The following is a letter from the Federation's Office of Systemic Justice. Executive Director Sr. Sue Wilson writes to our Federal Minister of Natural Resources with four reasons on why nuclear reactors are not a sustainable or just path forward to address climate change.
Below this letter you will see a related new campaign to limit more nuclear power in Ontario.
February 10, 2022
The Honourable Jonathan Wilkinson,
Minister of Natural Resources
House of Commons
Dear Minster Wilkinson,
We are writing to urge the federal government to focus its support for the development
of low-carbon energy on renewable energy sources rather than nuclear energy.
The emerging technology of small modular nuclear reactors (SMRs) is often touted as
an important tool for addressing climate change. While it is true this technology creates
no carbon emissions while generating electricity, the drawbacks still outweigh the
First, given the IPCC warning that urgent climate action is needed by 2030 if we are to
cut the risk of extreme heat, drought, floods and poverty, the timeline for the
development of SMRs is too slow for this technology to useful in the mitigation of
Second, this technology is more expensive compared to a focus on renewable energy
sources and energy efficiency.
Third, there is no satisfactory solution to the problem of how to deal with high-level
nuclear waste. Keeping it above ground, as happens currently, leaves it vulnerable to
natural disasters and criminal acts. On the other hand, disposing of spent nuclear fuel
underground, is not without significant concerns, including worst-case scenarios such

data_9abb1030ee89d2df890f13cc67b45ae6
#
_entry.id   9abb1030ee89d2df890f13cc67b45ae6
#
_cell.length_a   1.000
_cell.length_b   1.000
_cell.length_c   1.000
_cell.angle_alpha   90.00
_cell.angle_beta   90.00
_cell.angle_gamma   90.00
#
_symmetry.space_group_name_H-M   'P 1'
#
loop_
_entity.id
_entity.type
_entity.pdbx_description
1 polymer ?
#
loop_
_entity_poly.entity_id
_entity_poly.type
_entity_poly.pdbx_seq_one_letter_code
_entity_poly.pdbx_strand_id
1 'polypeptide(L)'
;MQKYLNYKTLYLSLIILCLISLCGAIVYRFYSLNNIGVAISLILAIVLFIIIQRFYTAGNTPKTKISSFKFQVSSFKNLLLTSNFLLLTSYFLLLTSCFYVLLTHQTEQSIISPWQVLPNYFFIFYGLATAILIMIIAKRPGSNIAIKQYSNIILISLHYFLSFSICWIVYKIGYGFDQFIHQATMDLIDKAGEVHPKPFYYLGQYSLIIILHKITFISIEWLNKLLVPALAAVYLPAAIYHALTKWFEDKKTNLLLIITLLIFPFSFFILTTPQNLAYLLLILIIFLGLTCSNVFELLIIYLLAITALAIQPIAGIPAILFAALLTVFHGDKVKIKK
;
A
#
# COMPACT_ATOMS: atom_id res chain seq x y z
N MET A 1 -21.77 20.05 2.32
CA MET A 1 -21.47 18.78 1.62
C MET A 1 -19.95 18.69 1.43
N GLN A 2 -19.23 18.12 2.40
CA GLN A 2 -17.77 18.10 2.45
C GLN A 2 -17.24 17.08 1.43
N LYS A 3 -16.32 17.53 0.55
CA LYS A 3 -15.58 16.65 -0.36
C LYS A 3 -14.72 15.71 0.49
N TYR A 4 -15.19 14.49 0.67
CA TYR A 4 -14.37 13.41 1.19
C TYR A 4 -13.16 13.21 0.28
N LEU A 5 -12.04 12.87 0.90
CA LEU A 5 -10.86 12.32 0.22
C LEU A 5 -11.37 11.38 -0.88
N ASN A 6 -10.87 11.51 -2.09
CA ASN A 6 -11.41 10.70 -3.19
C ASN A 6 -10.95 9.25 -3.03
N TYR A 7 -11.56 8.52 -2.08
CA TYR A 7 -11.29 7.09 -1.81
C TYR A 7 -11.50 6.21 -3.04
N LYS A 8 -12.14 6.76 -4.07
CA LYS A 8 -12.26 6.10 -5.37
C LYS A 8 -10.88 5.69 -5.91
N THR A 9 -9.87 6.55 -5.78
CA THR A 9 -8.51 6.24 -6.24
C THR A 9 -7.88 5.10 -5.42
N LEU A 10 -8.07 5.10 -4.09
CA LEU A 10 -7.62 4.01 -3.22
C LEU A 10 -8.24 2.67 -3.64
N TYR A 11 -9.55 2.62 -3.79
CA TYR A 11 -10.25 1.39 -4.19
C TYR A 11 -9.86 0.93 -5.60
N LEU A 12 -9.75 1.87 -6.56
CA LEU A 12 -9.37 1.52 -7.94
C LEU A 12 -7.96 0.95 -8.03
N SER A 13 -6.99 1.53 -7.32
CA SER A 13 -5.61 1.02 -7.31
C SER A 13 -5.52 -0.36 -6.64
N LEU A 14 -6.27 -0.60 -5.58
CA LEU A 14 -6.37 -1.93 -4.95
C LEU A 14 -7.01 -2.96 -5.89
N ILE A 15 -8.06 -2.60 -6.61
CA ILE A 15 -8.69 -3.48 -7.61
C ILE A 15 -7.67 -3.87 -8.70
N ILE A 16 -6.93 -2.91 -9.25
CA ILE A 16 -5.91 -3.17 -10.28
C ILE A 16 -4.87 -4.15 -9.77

as poisoning groundwater or soil. While modelling suggests underground disposal can
be done safely, these models have not been tested.
Fourth, Canada’s vast uranium reserves pose significant environmental and health
risks, including radiation exposure in workers, radioactive water left behind in massive
tailings ponds, and the contamination of clean lakes. MiningWatch Canada also points
to issues of Indigenous rights, noting that many of these mining operations have
displaced Cree and Dene people from their homes and territories.
Given these concerns, we urge the government to focus on supporting the development
of renewable energy sources, as well as measures for energy efficiency, to meet its
climate action commitments.
Sue Wilson, CSJ
Executive Director, Office for Systemic Justice
Federation of Sisters of St. Joseph of Canada
A new campaign by the Ontario Clean Air Alliance
Now OPG is proposing to build a new reactor at the Darlington Nuclear Station in the GTA. Power from this reactor will cost an astronomical 16.3 cents per kilowatt hour (kWh). This makes no sense at a time when solar and wind projects are delivering power for 3-7 cents per kWh and Quebec is offering to sell us waterpower at 5 cents per kWh. As well, OPG is planning to use untested technology that only exists on paper — there are no examples of this technology in commercial operation anywhere. And, of course, because we have no long-term storage solutions in place for the radioactive waste this reactor will continue to produce, its waste will continue to be stored in temporary facilities on the shore of Lake Ontario. This project is a dangerous and costly distraction from what we really need to be doing to address climate change — increasing efficiency, expanding renewable energy and cooperating with Quebec.